A Randomized Trial to Encourage Healthy Eating Through Workplace Delivery of Fresh Food

Abstract [from journal]

Purpose: This study aimed to increase the consumption of home-cooked meals among employees at a large urban worksite through a fully subsidized Community Supported Agriculture (CSA) program.

Design: Randomized trial.

Setting: Worksite in a large northeast city.

Participants: Employees were recruited through flyers, e-mail listservs, and outreach from departmental administrators (n = 60).

Intervention: Intervention participants received 8 biweekly fresh food deliveries through a CSA program. They also received cooking education and support. Control participants received usual employee benefits.

Measures: Consumption of meals prepared at home was the primary end point. Increased consumption of fresh fruits and vegetables was the secondary end point, and food insecurity was an exploratory end point.

Analysis: Poisson regression was used to assess mean differences in weekly consumption of home-cooked meals. To assess differences in fruit and vegetable consumption and food insecurity, binary logistic regression was used to estimate odds ratios.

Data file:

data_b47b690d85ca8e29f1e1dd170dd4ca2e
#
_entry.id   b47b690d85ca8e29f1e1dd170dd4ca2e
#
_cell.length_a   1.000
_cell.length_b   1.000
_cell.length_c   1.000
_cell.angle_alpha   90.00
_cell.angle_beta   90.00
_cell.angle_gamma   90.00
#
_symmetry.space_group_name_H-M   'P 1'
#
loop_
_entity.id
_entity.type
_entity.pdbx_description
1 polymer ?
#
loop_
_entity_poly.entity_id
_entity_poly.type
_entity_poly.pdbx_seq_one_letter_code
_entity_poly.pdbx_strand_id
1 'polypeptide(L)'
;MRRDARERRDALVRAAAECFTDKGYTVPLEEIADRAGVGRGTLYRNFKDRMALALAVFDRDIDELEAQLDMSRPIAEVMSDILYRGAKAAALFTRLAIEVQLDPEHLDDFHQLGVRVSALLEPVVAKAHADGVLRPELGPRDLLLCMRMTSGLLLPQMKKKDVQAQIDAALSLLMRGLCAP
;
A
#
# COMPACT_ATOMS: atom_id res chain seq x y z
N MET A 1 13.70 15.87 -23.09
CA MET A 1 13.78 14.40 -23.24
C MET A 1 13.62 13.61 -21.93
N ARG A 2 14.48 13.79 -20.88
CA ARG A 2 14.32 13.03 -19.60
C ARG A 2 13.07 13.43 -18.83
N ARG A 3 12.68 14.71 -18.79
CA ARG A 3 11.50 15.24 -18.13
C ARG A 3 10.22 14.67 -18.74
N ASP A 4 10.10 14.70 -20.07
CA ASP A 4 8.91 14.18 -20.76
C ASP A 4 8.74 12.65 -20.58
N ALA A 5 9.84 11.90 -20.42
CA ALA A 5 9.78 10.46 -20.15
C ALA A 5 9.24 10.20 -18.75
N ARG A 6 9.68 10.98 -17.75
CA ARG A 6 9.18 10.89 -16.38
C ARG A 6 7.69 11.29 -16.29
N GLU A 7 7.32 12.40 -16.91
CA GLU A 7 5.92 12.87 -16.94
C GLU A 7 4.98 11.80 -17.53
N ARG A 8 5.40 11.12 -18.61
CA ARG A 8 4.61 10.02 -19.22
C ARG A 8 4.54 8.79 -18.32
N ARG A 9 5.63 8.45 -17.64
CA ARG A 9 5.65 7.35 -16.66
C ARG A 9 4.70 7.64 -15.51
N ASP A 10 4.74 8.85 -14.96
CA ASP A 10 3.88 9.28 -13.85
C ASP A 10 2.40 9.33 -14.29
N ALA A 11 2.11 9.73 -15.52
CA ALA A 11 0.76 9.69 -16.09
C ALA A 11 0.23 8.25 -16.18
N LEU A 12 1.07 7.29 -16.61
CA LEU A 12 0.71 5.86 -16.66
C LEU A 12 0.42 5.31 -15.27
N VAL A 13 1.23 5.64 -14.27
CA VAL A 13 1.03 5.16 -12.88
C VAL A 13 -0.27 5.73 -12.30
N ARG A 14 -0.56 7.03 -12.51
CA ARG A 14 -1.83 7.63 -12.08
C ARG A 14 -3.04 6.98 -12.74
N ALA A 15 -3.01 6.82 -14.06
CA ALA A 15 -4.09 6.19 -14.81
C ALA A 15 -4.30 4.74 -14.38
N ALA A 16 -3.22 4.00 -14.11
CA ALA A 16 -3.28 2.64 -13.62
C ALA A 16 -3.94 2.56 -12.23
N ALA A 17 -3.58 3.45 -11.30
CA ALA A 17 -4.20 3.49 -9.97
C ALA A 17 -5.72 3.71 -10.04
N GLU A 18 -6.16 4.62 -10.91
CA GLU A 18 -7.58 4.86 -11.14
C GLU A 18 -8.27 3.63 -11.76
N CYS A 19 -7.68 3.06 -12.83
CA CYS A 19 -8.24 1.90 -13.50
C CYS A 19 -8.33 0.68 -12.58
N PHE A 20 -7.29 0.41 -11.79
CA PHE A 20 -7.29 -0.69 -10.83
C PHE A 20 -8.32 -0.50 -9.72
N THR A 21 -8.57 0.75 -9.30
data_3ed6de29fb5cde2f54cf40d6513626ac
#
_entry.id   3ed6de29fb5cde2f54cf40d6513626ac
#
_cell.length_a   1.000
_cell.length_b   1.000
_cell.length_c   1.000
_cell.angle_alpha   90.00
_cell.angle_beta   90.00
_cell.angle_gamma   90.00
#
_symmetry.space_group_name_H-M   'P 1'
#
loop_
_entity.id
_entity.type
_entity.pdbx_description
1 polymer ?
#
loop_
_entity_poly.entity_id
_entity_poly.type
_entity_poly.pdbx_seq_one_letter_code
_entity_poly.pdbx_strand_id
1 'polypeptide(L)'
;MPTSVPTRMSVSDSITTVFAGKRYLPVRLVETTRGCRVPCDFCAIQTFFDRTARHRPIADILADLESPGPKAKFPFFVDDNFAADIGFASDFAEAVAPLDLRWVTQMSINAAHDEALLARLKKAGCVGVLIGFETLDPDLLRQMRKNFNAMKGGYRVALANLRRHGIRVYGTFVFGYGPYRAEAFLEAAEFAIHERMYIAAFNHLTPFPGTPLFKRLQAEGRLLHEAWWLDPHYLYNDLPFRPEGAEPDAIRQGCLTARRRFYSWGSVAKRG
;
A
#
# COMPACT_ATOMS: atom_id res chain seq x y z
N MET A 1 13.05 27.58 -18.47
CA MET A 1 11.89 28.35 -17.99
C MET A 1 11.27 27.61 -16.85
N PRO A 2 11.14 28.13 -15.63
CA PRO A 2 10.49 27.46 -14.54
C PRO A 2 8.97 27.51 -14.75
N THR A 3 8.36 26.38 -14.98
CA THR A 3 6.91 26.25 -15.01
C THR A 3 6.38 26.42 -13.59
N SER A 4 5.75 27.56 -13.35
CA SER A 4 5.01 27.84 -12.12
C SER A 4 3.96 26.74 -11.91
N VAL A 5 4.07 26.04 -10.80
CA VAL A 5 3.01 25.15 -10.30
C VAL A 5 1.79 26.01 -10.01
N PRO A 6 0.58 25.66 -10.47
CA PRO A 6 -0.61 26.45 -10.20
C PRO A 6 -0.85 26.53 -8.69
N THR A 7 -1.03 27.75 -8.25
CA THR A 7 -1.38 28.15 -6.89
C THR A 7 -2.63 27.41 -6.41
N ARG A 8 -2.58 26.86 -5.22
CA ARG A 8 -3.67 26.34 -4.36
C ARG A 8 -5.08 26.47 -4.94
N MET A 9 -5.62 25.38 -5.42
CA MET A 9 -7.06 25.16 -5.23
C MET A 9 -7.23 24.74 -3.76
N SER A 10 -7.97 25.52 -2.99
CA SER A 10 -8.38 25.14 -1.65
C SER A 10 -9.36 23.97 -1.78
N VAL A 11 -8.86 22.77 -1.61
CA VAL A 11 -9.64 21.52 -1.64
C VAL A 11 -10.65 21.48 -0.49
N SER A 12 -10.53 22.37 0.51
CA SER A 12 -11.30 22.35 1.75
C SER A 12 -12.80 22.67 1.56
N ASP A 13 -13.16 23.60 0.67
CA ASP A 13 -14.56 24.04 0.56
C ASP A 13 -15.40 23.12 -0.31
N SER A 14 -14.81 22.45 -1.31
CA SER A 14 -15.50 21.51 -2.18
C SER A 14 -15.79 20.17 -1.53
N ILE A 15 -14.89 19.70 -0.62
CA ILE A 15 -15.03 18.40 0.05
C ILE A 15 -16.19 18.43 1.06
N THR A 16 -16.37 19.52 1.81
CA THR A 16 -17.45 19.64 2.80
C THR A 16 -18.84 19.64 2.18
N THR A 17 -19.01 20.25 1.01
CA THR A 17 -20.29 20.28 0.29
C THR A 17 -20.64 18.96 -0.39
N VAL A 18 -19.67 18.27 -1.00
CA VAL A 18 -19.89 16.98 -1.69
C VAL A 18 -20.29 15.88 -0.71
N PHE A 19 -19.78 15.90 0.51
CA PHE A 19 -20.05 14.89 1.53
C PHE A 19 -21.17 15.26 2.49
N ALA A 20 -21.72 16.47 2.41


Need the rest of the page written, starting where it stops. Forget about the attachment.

Results: Compared to the control group, intervention participants consumed 29% more home-cooked meals per week (P < .01). Fruit and vegetable consumption also increased among intervention participants. The odds of at least twice-daily fruit consumption were 3.8 times higher among intervention participants than among controls, and the odds of at least twice-daily vegetable consumption were 6.2 times higher among intervention participants than among controls. Compared to control participants, intervention participants experienced a statistically significant 89% reduction in the odds of reporting food insecurity at follow-up, when controlling for baseline food insecurity. Participants reported perceived intervention benefits, including the opportunity to experiment with new, healthful foods without financial risk, as well as the social value of sharing recipes, food, and related conversation with colleagues.

Conclusion: The study demonstrated the feasibility and potential positive effects of a subsidized workplace CSA program, augmented with cooking education and support.